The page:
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Centralisation v Decentralisation

Author: Jim Riley  Last updated: Sunday 23 September, 2012

Organisational structure - Centralisation v Decentralisation

One of the issues that a business needs to address is where decision-making power resides in the organisational structure.

Decision-making is about authority. A key question is whether authority should rest with senior management at the centre of a business (centralised), or whether it should be delegated further down the hierarchy, away from the centre (decentralised)

The choice between centralised or decentralised is not an either/or choice.  Most large businesses necessarily involve a degree of decentralisation when it starts to operate from several locations or it adds new business units and markets. 

The issue is really how much independence do business units or groups within a business have when it comes to the key decisions?

Centralised structures

Businesses that have a centralised structure keep decision-making firmly at the top of the hierarchy (amongst the most senior management).

Fast-food businesses like Burger King, Pizza Hut and McDonalds use a predominantly centralised structure to ensure that control is maintained over their many thousands of outlets.  The need to ensure consistency of customer experience and quality at every location is the main reason.

The main advantages and disadvantages of centralisation are:



Easier to implement common policies and practices for the business as a whole

More bureaucratic – often extra layers in the hierarchy

Prevents other parts of the business from becoming too independent

Local or junior managers are likely to much closer to customer needs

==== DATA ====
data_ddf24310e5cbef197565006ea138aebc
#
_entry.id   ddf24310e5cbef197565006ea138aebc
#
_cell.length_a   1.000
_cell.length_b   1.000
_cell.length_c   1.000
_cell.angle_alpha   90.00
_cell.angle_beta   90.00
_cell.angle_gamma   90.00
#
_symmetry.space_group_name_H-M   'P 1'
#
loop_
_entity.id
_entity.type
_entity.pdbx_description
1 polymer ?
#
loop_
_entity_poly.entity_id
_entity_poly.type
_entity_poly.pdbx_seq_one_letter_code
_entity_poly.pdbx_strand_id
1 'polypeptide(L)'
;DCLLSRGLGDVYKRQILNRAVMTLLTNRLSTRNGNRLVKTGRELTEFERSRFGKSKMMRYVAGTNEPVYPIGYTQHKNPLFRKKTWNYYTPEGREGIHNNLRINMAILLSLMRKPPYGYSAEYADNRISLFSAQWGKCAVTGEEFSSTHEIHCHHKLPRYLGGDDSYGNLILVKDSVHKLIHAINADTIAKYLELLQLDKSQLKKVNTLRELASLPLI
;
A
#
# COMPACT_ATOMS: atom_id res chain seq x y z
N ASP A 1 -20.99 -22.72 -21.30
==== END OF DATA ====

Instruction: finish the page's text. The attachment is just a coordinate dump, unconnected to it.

Easier to co-ordinate and control from the centre – e.g. with budgets

Lack of authority down the hierarchy may reduce manager motivation

Economies of scale and overhead savings easier to achieve

Customer service does not benefit from flexibility and speed in local decision-making

Greater use of specialisation


Quicker decision-making (usually) – easier to show strong leadership



In a decentralised structure, decision-making is spread out to include more junior managers in the hierarchy, as well as individual business units or trading locations.

Good examples of businesses which use a decentralised structure include the major supermarket chains like WM Morrison and Tesco. Each supermarket has a store manager who can make certain decisions concerning areas like staffing, sales promotions. The store manager is responsible to a regional or area manager. Hotel chains are particularly keen on using decentralised structures so that local hotel managers are empowered to make on-the-spot decisions to handle customer problems or complaints.

The main advantages and disadvantages of this approach are:



Decisions are made closer to the customer

Decision-making is not necessarily “strategic”

Better able to respond to local circumstances

More difficult to ensure consistent practices and policies (customers might prefer consistency from location to location)

Improved level of customer service

May be some diseconomies of scale – e.g. duplication of roles

Consistent with aiming for a flatter hierarchy

Who provides strong leadership when needed (e.g. in a crisis)?

Good way of training and developing junior management

Harder to achieve tight financial control – risk of cost-overruns

Should improve staff motivation


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